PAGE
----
I am continuing to think about all this as I research and create content for the PRC’s digital exhibits. I am working on one for the Hiroshima Peace Pilgrimage – a 1964 pilgrimage where Barbara Reynolds took two atomic bomb survivors around the world to tell their stories, speak out against the use of nuclear weapons and demand an end to nuclear testing. I am also creating an exhibit for the Voyage of the Phoenix – the Reynolds family’s first trip around the world in their yacht. These exhibits will be used as teaching tools in Ohio high schools. I have been thinking about the state’s education curriculum and standards and considering how a project like this might fit. It has been challenging but fun.
This co-op has related to many of my professional goals. I plan to go to get a Masters of Library and Information Science and become a librarian. I enjoy working in archives and the skills are very related to librarianship. In my previous archive job, I worked under an archivist. She was really incredible and taught me so much. I worked with her for a year. At the Peace Resource Center, I have shifted positions. I am no longer working under an archivist and I have more knowledge and experience with archives than my supervisor. In the first week I had to push myself to speak up about more efficient and effective ways to do archival processes. I had to believe in my archival knowledge and be confident enough to name what wasn’t working.
Part of this job has been applying the skills I learned in my previous job, but without someone to tell me whether or not I was doing it right. This has taken some adjusting and I have had to grow more confident in my knowledge and skills. I’ve had to take more initiative researching archival questions I’ve had. In some ways, I have learned more about archival work in this position because I have had to face the things I didn’t know how to do, research them, and figure out how to do them on my own.
CASA (Children’s After School Arts) is an after school art program in San Francisco for children in kindergarten through fifth grade. The students who attend CASA go to an alternative public elementary school called Rooftop, where the program is held. CASA helps children reach their full creative potential through art, music, and performance. The program is extremely effective in helping children maximize their self-esteem and self-expression.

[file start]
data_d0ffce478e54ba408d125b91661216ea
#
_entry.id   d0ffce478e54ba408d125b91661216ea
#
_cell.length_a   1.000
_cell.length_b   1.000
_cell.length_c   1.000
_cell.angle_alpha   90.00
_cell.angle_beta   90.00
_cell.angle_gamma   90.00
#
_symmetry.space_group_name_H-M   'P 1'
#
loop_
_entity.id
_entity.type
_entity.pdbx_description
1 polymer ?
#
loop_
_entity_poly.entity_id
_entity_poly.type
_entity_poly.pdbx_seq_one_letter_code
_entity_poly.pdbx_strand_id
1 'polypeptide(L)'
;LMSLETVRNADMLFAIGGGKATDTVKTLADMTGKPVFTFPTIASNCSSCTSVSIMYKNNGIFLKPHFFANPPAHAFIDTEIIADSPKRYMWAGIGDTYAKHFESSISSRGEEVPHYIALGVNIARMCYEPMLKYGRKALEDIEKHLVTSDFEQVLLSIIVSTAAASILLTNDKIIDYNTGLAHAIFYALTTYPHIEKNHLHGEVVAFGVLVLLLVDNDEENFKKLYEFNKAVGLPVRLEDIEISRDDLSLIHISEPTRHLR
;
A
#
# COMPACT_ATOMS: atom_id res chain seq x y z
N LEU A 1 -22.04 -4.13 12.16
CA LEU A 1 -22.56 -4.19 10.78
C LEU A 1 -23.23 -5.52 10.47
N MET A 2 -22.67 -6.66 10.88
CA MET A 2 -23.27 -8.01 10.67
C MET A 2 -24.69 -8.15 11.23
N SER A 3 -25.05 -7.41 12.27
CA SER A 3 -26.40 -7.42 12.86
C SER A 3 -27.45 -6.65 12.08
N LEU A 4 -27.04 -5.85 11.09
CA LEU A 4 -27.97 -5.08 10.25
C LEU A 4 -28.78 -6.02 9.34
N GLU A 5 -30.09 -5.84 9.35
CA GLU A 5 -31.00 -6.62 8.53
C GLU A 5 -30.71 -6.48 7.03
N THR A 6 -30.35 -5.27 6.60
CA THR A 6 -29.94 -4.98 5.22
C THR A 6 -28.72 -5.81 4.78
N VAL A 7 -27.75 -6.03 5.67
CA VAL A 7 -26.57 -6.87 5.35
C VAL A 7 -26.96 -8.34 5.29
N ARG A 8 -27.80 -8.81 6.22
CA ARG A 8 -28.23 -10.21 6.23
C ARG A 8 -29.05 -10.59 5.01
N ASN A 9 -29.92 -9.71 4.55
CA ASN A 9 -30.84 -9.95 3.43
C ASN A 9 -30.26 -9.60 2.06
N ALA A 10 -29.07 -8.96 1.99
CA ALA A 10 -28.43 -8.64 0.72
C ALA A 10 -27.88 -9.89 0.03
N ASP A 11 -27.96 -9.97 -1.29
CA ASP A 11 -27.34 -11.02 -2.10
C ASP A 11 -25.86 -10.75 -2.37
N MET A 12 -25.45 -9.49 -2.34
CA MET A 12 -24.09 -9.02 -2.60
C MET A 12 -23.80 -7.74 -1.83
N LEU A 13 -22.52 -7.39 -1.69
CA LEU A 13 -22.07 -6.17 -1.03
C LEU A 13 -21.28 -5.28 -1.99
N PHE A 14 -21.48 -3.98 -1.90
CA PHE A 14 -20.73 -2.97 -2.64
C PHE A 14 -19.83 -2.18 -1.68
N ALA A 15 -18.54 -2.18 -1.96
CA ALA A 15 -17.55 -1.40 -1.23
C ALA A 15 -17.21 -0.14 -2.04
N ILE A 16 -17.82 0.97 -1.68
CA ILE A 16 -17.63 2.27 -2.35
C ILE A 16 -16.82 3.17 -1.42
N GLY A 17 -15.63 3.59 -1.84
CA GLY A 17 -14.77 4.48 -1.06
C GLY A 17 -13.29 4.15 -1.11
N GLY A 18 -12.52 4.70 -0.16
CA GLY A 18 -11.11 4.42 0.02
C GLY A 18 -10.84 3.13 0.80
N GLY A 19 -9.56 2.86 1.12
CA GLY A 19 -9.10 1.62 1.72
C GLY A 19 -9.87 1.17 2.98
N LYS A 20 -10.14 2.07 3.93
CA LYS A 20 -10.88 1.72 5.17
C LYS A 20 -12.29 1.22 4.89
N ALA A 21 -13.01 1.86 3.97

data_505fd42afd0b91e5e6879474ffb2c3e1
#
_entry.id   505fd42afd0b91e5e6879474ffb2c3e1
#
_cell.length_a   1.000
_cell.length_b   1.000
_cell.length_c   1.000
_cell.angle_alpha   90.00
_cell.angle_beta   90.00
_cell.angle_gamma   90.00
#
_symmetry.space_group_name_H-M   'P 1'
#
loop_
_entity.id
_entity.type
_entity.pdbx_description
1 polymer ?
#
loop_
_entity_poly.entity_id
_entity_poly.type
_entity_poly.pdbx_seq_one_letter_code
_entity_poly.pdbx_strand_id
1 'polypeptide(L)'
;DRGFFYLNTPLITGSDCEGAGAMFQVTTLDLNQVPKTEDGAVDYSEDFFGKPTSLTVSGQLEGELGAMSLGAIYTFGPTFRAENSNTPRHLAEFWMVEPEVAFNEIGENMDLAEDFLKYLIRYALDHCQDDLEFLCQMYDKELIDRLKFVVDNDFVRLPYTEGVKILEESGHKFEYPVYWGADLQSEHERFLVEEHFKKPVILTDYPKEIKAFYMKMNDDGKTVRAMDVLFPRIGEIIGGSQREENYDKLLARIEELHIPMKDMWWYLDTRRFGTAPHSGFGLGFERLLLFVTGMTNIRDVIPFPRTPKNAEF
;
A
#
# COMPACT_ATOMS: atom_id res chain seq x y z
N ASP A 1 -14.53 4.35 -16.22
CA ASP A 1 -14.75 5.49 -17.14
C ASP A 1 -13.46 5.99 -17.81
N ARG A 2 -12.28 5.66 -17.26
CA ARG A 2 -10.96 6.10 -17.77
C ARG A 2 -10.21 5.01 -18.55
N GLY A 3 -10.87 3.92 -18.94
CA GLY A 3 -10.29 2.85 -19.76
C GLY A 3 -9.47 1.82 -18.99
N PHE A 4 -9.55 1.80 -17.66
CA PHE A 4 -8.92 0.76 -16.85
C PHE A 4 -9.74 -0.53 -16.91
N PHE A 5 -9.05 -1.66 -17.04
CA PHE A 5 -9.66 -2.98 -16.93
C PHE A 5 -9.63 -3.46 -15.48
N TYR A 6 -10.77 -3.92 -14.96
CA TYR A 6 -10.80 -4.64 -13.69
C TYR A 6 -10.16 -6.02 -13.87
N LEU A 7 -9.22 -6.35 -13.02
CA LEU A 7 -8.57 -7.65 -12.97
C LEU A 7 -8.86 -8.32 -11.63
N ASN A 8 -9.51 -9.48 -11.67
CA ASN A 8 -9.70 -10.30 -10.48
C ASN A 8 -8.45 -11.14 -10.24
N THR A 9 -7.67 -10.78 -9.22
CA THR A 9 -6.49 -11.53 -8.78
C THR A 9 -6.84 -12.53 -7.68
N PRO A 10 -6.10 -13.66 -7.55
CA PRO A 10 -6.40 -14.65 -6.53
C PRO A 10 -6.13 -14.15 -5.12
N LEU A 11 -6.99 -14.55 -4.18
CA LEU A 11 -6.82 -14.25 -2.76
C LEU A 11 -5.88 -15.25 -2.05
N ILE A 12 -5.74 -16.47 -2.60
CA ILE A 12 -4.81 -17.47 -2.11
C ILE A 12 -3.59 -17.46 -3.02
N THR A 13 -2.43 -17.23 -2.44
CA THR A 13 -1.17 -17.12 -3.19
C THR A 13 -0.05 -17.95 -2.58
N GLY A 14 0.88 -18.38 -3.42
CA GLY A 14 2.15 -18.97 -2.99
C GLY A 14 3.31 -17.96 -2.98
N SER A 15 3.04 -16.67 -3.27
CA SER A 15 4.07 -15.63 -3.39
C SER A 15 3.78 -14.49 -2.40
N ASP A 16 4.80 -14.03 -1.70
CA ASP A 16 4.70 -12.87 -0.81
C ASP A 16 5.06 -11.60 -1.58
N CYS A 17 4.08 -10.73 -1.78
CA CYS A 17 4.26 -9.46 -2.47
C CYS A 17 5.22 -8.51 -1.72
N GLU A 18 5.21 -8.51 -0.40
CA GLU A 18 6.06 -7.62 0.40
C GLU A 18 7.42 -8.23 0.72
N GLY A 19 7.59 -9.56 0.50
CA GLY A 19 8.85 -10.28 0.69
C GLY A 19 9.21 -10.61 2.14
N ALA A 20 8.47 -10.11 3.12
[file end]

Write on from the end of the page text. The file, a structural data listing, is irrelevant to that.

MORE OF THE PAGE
Learn more about CASA here!
My official title at CASA is “Teacher’s Aide,” but I do much more than what that entails. I arrived at Rooftop School to work at CASA on April 7th. I took a bus and walked up a big hill, where I had a beautiful view of San Francisco. The school is located in the Twin Peaks neighborhood, which has the most expansive view of the city.
During the school day, I was working mostly with the kindergarteners. My duties included assisting the teachers with whatever they needed (setting up lessons, keeping the kids under control, cleaning, comforting upset children). Consistent tasks included monitoring play time on the playground, passing out pillows and blankets to students during silent rest time and rubbing their backs to comfort them, reading books for story time, passing out snacks, and sweeping the floor at the end of the day. Aside from these things, work was different everyday. Sometimes, kids would get in fights on the playground and they’d ask me to step in to help them come to a resolution, there were occasionally injuries or crying kids to deal with. I learned a lot about conflict resolution. Through the unpredictable events of a school day, I figured out how to respond quickly and effectively to a variety of situations.